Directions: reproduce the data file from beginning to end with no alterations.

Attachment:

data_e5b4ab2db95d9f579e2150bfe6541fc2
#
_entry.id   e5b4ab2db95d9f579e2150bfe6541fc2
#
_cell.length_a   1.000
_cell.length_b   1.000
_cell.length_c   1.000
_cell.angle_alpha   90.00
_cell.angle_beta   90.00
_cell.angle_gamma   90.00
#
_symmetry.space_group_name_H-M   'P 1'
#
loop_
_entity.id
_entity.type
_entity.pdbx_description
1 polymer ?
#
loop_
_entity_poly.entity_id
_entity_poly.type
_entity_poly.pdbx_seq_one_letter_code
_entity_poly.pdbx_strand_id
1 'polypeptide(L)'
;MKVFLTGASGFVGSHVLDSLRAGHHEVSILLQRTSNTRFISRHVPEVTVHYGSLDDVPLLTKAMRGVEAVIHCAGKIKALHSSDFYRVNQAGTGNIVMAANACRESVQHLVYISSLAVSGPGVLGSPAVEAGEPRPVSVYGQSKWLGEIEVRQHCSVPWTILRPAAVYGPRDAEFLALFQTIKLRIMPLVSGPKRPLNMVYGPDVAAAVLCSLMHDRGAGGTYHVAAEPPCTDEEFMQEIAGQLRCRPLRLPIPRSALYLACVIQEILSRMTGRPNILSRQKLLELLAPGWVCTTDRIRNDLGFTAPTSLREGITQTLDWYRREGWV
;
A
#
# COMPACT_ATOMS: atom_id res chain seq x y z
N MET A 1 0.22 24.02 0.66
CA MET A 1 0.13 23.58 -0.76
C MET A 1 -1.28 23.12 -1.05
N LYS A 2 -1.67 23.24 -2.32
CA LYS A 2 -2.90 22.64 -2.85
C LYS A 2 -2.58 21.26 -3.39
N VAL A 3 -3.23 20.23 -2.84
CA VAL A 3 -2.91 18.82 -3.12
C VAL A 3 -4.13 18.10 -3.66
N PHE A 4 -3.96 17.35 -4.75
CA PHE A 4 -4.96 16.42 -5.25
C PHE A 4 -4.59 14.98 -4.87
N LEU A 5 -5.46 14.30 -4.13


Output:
data_e5b4ab2db95d9f579e2150bfe6541fc2
#
_entry.id   e5b4ab2db95d9f579e2150bfe6541fc2
#
_cell.length_a   1.000
_cell.length_b   1.000
_cell.length_c   1.000
_cell.angle_alpha   90.00
_cell.angle_beta   90.00
_cell.angle_gamma   90.00
#
_symmetry.space_group_name_H-M   'P 1'
#
loop_
_entity.id
_entity.type
_entity.pdbx_description
1 polymer ?
#
loop_
_entity_poly.entity_id
_entity_poly.type
_entity_poly.pdbx_seq_one_letter_code
_entity_poly.pdbx_strand_id
1 'polypeptide(L)'
;MKVFLTGASGFVGSHVLDSLRAGHHEVSILLQRTSNTRFISRHVPEVTVHYGSLDDVPLLTKAMRGVEAVIHCAGKIKALHSSDFYRVNQAGTGNIVMAANACRESVQHLVYISSLAVSGPGVLGSPAVEAGEPRPVSVYGQSKWLGEIEVRQHCSVPWTILRPAAVYGPRDAEFLALFQTIKLRIMPLVSGPKRPLNMVYGPDVAAAVLCSLMHDRGAGGTYHVAAEPPCTDEEFMQEIAGQLRCRPLRLPIPRSALYLACVIQEILSRMTGRPNILSRQKLLELLAPGWVCTTDRIRNDLGFTAPTSLREGITQTLDWYRREGWV
;
A
#
# COMPACT_ATOMS: atom_id res chain seq x y z
N MET A 1 0.22 24.02 0.66
CA MET A 1 0.13 23.58 -0.76
C MET A 1 -1.28 23.12 -1.05
N LYS A 2 -1.67 23.24 -2.32
CA LYS A 2 -2.90 22.64 -2.85
C LYS A 2 -2.58 21.26 -3.39
N VAL A 3 -3.23 20.23 -2.84
CA VAL A 3 -2.91 18.82 -3.12
C VAL A 3 -4.13 18.10 -3.66
N PHE A 4 -3.96 17.35 -4.75
CA PHE A 4 -4.96 16.42 -5.25
C PHE A 4 -4.59 14.98 -4.87
N LEU A 5 -5.46 14.30 -4.13